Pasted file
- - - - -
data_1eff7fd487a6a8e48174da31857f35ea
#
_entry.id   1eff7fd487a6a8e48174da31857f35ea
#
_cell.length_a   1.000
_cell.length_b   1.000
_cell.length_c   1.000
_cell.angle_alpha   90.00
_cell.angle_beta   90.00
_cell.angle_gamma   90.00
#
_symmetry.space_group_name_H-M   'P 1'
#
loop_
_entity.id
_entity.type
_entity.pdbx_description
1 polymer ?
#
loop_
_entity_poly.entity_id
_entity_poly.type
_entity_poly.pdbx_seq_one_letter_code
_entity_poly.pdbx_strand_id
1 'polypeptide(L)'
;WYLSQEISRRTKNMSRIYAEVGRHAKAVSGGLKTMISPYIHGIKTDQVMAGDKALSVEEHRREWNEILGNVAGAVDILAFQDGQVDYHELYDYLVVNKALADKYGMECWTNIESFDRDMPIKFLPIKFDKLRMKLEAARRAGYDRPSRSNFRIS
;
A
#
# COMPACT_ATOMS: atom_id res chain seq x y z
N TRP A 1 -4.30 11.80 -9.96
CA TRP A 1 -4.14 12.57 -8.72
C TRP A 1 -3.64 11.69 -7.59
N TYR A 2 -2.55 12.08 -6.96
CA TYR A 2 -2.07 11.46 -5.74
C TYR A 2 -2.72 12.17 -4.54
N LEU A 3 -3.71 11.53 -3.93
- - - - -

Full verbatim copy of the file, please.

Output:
data_1eff7fd487a6a8e48174da31857f35ea
#
_entry.id   1eff7fd487a6a8e48174da31857f35ea
#
_cell.length_a   1.000
_cell.length_b   1.000
_cell.length_c   1.000
_cell.angle_alpha   90.00
_cell.angle_beta   90.00
_cell.angle_gamma   90.00
#
_symmetry.space_group_name_H-M   'P 1'
#
loop_
_entity.id
_entity.type
_entity.pdbx_description
1 polymer ?
#
loop_
_entity_poly.entity_id
_entity_poly.type
_entity_poly.pdbx_seq_one_letter_code
_entity_poly.pdbx_strand_id
1 'polypeptide(L)'
;WYLSQEISRRTKNMSRIYAEVGRHAKAVSGGLKTMISPYIHGIKTDQVMAGDKALSVEEHRREWNEILGNVAGAVDILAFQDGQVDYHELYDYLVVNKALADKYGMECWTNIESFDRDMPIKFLPIKFDKLRMKLEAARRAGYDRPSRSNFRIS
;
A
#
# COMPACT_ATOMS: atom_id res chain seq x y z
N TRP A 1 -4.30 11.80 -9.96
CA TRP A 1 -4.14 12.57 -8.72
C TRP A 1 -3.64 11.69 -7.59
N TYR A 2 -2.55 12.08 -6.96
CA TYR A 2 -2.07 11.46 -5.74
C TYR A 2 -2.72 12.17 -4.54
N LEU A 3 -3.71 11.53 -3.93